Kim Lane: It’s been a pretty organic process. We were extremely lucky to be able to feature some of my favorite voices in our weekly roundup, like Marion Winik, Spike Gillespie, Steven J. Lyons, Marrit Ingman, Diane Fleming, Robin Bradford, etc. And the then-local artist Sarah Higdon graciously let us include her raw, comical, often-disturbing art to grace our pages. Those pictures make me SO happy, even today.

The visuals and voices drew the eyes and attention. We won some “Best of” awards from the Austin Chronicle a couple of years in a row and the AustinMama bulletin boards were pretty active. One thing became very clear very fast, though, and that was that the boards weren’t offering the privacy and safety that members sought in order to fully open up and talk about the hard and real stuff of family and parenting. So I moved the interactive part of the site to a private listserv, and invited all of the current board members to join.

We started the AustinMamas listserv with about 35 mamas that week. With the new layer of security, membership grew rapidly and continues to grow. We’re currently at just over 2,500 members. I am so unbelievably proud of, fiercely protective of, and attached to, this online community—odd as that may sound to say of something that exists in cyberspace. There’s not a topic we haven’t discussed over the years; we are not afraid of the warts of this job, and we celebrate the magic and sacredness of it as well, every day. We’ve lost babies together, lost members together, lost marriages, witnessed and responded to cries for help, sprung to action when needed, welcomed new lives, held out nets during crisis, showed up with food unannounced and offered a kind of support that I’ve never encountered anywhere else in my life.  We also cuss. A lot. But we laugh … a LOT, too. We don’t shy away from the irreverent, unusual or challenging—in fact, this community seems to blossom with acceptance, tolerance and commiseration in the face of such.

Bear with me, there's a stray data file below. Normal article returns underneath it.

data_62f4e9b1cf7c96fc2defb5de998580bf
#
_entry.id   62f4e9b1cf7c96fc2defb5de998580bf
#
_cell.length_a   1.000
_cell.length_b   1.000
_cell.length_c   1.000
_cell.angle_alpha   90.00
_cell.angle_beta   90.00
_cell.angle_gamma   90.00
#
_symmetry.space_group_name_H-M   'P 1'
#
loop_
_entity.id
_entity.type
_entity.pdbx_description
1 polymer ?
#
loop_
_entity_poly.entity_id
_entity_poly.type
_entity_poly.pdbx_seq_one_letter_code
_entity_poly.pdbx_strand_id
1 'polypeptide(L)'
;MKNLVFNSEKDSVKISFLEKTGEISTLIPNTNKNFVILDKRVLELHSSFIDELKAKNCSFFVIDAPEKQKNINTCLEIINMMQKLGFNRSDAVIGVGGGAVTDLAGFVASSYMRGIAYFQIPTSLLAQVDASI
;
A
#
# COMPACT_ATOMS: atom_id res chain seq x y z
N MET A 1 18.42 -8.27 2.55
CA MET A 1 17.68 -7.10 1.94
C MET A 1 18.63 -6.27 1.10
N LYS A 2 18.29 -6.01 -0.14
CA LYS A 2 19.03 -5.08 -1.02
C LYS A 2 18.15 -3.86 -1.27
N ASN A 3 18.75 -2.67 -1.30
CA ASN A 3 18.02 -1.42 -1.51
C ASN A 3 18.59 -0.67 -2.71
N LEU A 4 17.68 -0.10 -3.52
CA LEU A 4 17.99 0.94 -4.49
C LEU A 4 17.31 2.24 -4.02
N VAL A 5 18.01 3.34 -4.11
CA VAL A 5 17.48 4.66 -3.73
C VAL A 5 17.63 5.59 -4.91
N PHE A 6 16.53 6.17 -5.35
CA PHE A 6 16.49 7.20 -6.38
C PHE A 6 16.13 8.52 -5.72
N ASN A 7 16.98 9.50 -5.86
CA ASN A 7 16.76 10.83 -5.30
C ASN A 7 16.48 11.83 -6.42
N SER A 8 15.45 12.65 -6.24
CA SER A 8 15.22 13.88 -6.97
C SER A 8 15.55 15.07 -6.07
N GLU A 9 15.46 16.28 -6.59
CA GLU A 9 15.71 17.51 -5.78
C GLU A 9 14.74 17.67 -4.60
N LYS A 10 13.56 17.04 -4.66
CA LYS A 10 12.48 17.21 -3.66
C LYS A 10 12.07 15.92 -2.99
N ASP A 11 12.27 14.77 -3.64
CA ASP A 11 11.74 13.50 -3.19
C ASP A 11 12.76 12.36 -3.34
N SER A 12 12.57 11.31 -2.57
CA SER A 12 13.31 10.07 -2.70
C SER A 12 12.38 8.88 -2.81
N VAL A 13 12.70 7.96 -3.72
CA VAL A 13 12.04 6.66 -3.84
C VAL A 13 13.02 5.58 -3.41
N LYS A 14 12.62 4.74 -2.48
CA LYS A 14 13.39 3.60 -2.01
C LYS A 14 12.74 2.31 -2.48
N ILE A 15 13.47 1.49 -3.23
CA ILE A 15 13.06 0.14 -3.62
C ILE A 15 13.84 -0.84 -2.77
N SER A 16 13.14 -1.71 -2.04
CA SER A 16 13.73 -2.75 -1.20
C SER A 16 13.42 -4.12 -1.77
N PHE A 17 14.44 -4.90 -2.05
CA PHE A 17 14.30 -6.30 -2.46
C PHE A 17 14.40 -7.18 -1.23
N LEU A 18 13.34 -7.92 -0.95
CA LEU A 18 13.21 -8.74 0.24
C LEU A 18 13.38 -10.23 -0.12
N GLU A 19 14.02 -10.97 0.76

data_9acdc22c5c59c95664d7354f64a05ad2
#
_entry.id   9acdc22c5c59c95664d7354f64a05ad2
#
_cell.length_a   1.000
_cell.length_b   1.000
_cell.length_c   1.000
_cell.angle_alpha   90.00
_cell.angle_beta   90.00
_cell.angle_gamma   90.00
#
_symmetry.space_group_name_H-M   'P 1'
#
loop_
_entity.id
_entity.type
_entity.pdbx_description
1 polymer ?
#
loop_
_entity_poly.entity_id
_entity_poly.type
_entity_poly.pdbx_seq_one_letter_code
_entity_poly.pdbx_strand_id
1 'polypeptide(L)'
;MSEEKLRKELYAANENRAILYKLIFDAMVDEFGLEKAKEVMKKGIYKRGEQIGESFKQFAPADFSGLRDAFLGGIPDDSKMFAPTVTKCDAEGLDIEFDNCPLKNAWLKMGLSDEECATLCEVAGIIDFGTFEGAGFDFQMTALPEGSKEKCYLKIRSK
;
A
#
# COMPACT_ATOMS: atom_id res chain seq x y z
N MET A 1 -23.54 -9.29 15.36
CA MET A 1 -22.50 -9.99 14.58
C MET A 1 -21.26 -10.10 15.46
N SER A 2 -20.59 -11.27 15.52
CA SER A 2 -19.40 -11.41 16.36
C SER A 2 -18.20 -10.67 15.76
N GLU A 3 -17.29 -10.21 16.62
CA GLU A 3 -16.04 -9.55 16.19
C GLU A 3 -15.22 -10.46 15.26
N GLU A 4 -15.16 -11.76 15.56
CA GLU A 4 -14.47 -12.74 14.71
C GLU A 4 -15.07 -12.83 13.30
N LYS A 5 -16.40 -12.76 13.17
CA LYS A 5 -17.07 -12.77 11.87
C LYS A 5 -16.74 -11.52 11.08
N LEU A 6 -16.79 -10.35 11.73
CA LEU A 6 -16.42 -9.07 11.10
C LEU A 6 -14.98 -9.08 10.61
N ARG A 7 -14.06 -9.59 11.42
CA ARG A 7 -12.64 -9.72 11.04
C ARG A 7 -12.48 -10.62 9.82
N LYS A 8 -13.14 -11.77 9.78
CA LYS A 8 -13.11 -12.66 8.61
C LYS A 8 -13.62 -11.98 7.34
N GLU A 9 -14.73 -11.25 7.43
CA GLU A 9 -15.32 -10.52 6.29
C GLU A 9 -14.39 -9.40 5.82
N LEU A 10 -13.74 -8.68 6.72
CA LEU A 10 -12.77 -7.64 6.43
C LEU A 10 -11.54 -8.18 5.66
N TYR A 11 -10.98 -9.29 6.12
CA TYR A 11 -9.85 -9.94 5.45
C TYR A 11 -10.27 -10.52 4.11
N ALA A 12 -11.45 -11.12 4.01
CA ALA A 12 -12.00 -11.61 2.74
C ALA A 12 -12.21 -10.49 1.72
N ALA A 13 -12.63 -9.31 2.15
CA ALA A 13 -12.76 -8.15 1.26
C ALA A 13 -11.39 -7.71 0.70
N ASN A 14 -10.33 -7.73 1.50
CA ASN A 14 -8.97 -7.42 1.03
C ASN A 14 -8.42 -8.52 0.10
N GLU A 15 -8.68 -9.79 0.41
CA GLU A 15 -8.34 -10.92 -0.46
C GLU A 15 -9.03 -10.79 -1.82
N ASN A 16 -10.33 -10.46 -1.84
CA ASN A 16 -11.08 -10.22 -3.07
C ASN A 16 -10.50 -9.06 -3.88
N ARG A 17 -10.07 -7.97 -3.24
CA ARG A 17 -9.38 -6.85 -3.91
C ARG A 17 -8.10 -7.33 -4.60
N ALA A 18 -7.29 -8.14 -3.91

Along the way, deep friendships have been forged – a few of my most favorite people in the whole world I met through the list. And, over the years, a couple of members have stepped forward to help grow and maintain the integrity and spirit of the list, like first and foremost super-human moderator (and one of the very first AustinMama.com board members), Jenny Medford, for damned sure, who never ceases to amaze me with her ability to swoop in and set things right with as little bloodshed as possible, and Dr. Ruth Shear, who singlehandedly keeps track of Austin Red Tent, our community outreach program for mamas in need. There are many more who help keep the lines drawn for the listserv and take on an ownership in keeping it haven-like. I’m not sure it would work any other way.

LiveMom: Has it helped you become a better parent? How?

Kim Lane: Oh… wow. “Yes” seems so inadequate. How about this: It has no less than saved my sanity many, many times over the years. I know that sounds dramatic, but the force of so many souls pulling for you, checking on you, listening to you, KNOWING you … is a life changer for sure. It feels like we’ve raised a generation of Austin children as one—together.